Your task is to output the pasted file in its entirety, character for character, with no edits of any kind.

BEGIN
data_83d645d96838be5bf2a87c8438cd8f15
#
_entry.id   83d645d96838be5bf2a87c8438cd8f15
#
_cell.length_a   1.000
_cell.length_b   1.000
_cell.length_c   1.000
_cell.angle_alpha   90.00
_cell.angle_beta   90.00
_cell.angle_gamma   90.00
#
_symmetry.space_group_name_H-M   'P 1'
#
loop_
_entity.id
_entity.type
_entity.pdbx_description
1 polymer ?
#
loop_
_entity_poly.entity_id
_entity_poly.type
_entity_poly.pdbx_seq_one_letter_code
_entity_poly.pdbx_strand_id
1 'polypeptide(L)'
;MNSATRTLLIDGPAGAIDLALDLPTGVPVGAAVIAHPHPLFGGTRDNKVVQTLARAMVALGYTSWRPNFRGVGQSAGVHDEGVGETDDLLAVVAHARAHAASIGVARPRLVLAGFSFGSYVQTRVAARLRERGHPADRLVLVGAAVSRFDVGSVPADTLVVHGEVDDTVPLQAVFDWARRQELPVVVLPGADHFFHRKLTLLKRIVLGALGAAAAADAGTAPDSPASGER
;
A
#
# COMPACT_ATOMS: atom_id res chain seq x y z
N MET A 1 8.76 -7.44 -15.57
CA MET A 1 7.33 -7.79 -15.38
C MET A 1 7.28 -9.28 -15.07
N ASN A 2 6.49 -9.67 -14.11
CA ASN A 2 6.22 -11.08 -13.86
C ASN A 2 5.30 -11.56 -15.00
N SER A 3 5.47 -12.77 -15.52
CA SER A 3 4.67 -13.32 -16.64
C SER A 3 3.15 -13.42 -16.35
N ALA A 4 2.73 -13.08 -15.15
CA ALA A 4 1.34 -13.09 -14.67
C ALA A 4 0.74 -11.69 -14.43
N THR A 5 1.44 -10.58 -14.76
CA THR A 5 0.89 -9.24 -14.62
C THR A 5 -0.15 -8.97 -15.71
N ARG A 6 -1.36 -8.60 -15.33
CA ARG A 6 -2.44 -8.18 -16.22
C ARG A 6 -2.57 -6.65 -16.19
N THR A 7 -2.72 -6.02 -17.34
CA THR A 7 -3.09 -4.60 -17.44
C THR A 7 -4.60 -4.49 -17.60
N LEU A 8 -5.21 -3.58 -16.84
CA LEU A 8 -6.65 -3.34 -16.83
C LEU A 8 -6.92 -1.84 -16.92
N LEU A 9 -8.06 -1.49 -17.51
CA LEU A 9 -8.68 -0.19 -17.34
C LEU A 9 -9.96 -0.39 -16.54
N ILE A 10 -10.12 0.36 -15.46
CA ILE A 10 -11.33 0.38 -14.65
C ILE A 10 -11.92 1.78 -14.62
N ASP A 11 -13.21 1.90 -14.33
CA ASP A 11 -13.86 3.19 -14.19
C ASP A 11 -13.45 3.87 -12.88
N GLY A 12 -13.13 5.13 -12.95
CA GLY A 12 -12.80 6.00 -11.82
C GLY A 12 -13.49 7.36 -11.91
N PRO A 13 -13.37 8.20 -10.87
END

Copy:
data_83d645d96838be5bf2a87c8438cd8f15
#
_entry.id   83d645d96838be5bf2a87c8438cd8f15
#
_cell.length_a   1.000
_cell.length_b   1.000
_cell.length_c   1.000
_cell.angle_alpha   90.00
_cell.angle_beta   90.00
_cell.angle_gamma   90.00
#
_symmetry.space_group_name_H-M   'P 1'
#
loop_
_entity.id
_entity.type
_entity.pdbx_description
1 polymer ?
#
loop_
_entity_poly.entity_id
_entity_poly.type
_entity_poly.pdbx_seq_one_letter_code
_entity_poly.pdbx_strand_id
1 'polypeptide(L)'
;MNSATRTLLIDGPAGAIDLALDLPTGVPVGAAVIAHPHPLFGGTRDNKVVQTLARAMVALGYTSWRPNFRGVGQSAGVHDEGVGETDDLLAVVAHARAHAASIGVARPRLVLAGFSFGSYVQTRVAARLRERGHPADRLVLVGAAVSRFDVGSVPADTLVVHGEVDDTVPLQAVFDWARRQELPVVVLPGADHFFHRKLTLLKRIVLGALGAAAAADAGTAPDSPASGER
;
A
#
# COMPACT_ATOMS: atom_id res chain seq x y z
N MET A 1 8.76 -7.44 -15.57
CA MET A 1 7.33 -7.79 -15.38
C MET A 1 7.28 -9.28 -15.07
N ASN A 2 6.49 -9.67 -14.11
CA ASN A 2 6.22 -11.08 -13.86
C ASN A 2 5.30 -11.56 -15.00
N SER A 3 5.47 -12.77 -15.52
CA SER A 3 4.67 -13.32 -16.64
C SER A 3 3.15 -13.42 -16.35
N ALA A 4 2.73 -13.08 -15.15
CA ALA A 4 1.34 -13.09 -14.67
C ALA A 4 0.74 -11.69 -14.43
N THR A 5 1.44 -10.58 -14.76
CA THR A 5 0.89 -9.24 -14.62
C THR A 5 -0.15 -8.97 -15.71
N ARG A 6 -1.36 -8.60 -15.33
CA ARG A 6 -2.44 -8.18 -16.22
C ARG A 6 -2.57 -6.65 -16.19
N THR A 7 -2.72 -6.02 -17.34
CA THR A 7 -3.09 -4.60 -17.44
C THR A 7 -4.60 -4.49 -17.60
N LEU A 8 -5.21 -3.58 -16.84
CA LEU A 8 -6.65 -3.34 -16.83
C LEU A 8 -6.92 -1.84 -16.92
N LEU A 9 -8.06 -1.49 -17.51
CA LEU A 9 -8.68 -0.19 -17.34
C LEU A 9 -9.96 -0.39 -16.54
N ILE A 10 -10.12 0.36 -15.46
CA ILE A 10 -11.33 0.38 -14.65
C ILE A 10 -11.92 1.78 -14.62
N ASP A 11 -13.21 1.90 -14.33
CA ASP A 11 -13.86 3.19 -14.19
C ASP A 11 -13.45 3.87 -12.88
N GLY A 12 -13.13 5.13 -12.95
CA GLY A 12 -12.80 6.00 -11.82
C GLY A 12 -13.49 7.36 -11.91
N PRO A 13 -13.37 8.20 -10.87